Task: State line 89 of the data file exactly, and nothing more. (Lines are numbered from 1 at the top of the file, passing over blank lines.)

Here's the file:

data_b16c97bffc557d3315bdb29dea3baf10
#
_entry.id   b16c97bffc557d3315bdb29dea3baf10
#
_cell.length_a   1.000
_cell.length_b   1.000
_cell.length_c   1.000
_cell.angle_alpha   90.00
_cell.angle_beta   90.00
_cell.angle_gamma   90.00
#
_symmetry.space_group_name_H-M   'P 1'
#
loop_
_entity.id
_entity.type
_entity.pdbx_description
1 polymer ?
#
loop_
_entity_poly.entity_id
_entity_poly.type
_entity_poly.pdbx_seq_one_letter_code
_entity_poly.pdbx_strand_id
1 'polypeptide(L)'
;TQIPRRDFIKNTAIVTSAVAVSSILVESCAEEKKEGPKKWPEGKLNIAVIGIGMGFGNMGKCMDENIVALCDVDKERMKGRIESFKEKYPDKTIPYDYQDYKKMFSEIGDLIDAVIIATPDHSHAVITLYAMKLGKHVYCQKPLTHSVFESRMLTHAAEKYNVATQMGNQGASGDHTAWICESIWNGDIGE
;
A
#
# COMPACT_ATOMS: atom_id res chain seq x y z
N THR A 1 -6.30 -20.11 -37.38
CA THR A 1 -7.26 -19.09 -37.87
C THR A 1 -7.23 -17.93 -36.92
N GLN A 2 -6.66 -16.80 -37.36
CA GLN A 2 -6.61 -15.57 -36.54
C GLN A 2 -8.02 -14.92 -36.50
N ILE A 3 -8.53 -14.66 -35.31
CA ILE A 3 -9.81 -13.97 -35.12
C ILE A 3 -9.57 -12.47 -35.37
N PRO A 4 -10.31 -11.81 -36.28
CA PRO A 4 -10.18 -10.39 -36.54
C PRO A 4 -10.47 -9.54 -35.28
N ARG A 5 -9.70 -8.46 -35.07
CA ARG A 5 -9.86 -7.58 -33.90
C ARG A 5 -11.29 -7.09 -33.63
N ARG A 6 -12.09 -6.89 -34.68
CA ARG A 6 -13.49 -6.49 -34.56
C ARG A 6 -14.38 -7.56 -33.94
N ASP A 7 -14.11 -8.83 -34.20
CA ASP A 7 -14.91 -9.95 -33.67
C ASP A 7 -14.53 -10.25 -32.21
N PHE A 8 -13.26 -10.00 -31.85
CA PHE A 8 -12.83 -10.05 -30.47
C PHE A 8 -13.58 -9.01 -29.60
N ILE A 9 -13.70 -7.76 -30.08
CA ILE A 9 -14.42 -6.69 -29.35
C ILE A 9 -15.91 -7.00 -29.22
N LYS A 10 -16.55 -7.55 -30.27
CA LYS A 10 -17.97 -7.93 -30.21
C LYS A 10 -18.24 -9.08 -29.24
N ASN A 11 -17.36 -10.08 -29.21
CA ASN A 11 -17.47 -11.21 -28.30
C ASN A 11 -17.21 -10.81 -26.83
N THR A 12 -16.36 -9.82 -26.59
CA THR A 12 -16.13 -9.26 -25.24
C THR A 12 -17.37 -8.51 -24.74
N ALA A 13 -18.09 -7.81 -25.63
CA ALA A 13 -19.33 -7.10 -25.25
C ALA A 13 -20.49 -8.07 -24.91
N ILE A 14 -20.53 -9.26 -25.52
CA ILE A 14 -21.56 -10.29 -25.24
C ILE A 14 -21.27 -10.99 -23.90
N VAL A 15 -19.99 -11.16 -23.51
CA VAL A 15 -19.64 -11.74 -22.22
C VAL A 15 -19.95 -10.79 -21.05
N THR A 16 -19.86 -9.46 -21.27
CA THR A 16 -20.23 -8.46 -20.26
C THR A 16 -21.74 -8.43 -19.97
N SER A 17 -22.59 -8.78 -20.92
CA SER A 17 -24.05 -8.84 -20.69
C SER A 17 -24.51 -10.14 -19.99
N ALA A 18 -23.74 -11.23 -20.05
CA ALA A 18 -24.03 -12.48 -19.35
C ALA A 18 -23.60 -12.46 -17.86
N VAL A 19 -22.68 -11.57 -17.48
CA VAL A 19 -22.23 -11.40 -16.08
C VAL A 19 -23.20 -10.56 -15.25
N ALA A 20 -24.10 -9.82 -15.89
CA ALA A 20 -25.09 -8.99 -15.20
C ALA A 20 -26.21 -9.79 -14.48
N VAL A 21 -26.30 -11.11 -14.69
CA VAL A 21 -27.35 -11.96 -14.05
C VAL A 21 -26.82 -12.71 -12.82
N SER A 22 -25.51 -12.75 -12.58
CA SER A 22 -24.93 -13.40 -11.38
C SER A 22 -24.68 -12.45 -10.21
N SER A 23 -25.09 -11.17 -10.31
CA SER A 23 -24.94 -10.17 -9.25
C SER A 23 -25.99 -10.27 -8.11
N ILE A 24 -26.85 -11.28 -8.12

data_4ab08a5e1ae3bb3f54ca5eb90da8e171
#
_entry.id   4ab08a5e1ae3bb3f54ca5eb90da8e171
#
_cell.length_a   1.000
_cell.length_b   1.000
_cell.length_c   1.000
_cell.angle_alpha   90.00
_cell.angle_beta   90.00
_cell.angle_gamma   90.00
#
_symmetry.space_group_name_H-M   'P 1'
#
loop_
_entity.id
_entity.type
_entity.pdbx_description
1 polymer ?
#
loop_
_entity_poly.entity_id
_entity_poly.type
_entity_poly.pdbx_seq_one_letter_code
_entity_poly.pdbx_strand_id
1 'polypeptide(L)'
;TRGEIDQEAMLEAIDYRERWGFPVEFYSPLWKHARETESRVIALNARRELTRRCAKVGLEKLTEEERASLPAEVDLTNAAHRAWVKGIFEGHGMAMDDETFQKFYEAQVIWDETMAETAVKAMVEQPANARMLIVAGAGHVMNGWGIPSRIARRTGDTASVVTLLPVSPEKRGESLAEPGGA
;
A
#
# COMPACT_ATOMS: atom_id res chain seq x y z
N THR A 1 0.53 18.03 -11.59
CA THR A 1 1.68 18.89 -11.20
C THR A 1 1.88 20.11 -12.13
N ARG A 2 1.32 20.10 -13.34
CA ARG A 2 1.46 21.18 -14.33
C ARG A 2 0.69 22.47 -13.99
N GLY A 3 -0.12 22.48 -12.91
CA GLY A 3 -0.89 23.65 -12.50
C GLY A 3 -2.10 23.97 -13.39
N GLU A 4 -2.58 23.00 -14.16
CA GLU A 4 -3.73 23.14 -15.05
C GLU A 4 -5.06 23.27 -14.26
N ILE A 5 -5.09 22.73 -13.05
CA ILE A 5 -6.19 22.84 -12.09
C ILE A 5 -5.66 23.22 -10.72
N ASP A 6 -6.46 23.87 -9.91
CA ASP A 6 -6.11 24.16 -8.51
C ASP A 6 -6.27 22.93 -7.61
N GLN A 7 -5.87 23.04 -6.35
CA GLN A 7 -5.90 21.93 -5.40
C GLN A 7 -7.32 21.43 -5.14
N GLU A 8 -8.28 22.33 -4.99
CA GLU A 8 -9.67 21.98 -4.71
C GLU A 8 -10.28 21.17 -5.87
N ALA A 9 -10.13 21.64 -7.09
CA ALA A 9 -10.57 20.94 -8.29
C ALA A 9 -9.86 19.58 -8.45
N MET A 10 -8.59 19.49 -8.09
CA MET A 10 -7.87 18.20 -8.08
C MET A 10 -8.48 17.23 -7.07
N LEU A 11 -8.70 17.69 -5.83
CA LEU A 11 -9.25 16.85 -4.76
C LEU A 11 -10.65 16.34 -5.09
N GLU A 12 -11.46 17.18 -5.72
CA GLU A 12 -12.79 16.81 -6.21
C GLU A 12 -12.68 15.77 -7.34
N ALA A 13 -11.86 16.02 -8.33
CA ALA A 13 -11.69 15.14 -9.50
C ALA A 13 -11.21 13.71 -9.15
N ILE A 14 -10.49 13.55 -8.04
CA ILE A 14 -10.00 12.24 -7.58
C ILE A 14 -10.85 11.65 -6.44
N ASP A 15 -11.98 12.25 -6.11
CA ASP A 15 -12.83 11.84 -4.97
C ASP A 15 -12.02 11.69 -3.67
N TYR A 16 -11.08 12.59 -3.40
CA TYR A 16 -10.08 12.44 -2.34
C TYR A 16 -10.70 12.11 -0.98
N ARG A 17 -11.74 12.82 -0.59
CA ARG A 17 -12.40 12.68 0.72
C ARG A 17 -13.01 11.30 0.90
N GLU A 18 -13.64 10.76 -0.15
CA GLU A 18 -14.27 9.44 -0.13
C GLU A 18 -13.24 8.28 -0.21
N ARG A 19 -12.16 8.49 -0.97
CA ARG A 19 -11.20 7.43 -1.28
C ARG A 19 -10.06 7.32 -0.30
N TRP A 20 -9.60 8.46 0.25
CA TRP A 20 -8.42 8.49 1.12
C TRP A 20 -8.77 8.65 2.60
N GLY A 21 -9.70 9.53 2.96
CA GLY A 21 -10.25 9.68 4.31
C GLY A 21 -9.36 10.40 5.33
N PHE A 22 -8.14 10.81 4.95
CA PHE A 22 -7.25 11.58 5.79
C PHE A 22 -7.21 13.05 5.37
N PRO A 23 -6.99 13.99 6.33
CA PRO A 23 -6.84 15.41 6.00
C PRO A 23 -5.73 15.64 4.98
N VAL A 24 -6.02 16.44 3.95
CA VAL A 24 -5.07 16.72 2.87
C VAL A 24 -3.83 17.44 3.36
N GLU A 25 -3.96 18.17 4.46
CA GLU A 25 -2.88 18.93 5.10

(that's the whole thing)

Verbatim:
CA ALA A 20 -25.09 -8.99 -15.20